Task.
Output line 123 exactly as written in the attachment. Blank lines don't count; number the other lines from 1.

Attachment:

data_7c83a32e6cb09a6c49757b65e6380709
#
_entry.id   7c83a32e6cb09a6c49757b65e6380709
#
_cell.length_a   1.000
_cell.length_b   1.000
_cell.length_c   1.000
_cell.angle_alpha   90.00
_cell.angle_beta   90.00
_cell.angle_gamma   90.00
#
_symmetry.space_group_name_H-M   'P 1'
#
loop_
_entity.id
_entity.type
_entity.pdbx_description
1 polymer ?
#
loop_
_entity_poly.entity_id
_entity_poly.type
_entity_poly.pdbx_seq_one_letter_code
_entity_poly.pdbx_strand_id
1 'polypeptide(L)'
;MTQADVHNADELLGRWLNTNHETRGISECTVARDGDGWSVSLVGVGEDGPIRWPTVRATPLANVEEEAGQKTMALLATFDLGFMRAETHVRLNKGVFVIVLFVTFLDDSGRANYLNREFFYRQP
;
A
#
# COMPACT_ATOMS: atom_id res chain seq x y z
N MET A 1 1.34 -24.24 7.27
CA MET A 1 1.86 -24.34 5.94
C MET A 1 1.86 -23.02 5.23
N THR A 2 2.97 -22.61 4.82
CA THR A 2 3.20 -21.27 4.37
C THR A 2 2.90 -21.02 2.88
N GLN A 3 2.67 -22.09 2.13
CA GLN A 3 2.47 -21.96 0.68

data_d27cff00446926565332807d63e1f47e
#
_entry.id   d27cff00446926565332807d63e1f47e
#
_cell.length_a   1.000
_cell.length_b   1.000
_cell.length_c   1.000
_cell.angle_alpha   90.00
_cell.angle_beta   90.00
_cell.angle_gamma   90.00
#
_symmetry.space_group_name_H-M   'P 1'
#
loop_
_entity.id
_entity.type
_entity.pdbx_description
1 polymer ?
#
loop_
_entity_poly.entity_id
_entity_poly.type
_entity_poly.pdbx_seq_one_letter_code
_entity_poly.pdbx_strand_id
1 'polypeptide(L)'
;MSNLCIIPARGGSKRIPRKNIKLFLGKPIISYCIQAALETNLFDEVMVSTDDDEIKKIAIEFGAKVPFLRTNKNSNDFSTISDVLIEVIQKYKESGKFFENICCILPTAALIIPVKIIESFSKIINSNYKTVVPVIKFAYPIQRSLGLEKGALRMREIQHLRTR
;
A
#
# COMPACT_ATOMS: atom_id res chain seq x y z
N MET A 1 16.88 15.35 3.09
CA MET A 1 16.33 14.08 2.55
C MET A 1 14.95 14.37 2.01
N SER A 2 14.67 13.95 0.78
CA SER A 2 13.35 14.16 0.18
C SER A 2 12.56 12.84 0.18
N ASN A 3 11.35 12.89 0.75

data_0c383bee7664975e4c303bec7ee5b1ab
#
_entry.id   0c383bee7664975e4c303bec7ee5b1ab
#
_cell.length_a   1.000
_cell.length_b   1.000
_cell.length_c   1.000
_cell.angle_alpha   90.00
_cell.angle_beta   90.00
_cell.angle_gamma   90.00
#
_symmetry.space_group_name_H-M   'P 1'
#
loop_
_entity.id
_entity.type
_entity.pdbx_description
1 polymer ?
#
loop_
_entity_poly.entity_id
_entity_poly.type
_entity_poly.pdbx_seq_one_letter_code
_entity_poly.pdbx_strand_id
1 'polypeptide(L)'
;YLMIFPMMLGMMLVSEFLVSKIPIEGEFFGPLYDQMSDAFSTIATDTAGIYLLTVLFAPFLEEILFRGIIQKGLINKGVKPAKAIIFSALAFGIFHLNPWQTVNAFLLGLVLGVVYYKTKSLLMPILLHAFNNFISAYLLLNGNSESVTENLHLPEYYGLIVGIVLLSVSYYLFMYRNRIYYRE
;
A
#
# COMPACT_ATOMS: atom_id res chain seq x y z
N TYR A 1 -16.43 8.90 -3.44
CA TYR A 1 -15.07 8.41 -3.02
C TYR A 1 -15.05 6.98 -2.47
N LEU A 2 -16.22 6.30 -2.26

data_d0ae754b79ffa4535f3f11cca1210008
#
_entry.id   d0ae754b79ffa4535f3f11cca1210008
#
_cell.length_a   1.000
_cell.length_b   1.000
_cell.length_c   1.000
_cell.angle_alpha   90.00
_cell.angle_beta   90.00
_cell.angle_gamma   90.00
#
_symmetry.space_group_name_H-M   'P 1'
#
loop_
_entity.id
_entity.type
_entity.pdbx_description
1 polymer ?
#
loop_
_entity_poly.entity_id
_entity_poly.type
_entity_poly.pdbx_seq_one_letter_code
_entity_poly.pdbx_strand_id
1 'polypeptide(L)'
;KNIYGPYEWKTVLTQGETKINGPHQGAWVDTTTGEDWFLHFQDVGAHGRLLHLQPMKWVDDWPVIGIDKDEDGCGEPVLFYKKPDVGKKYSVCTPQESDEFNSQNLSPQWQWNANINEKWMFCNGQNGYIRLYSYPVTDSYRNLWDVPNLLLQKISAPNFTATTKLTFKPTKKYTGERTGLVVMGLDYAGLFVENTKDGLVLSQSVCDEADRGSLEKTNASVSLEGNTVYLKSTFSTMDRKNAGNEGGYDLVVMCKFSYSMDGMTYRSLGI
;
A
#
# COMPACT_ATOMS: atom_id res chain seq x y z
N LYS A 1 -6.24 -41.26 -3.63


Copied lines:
loop_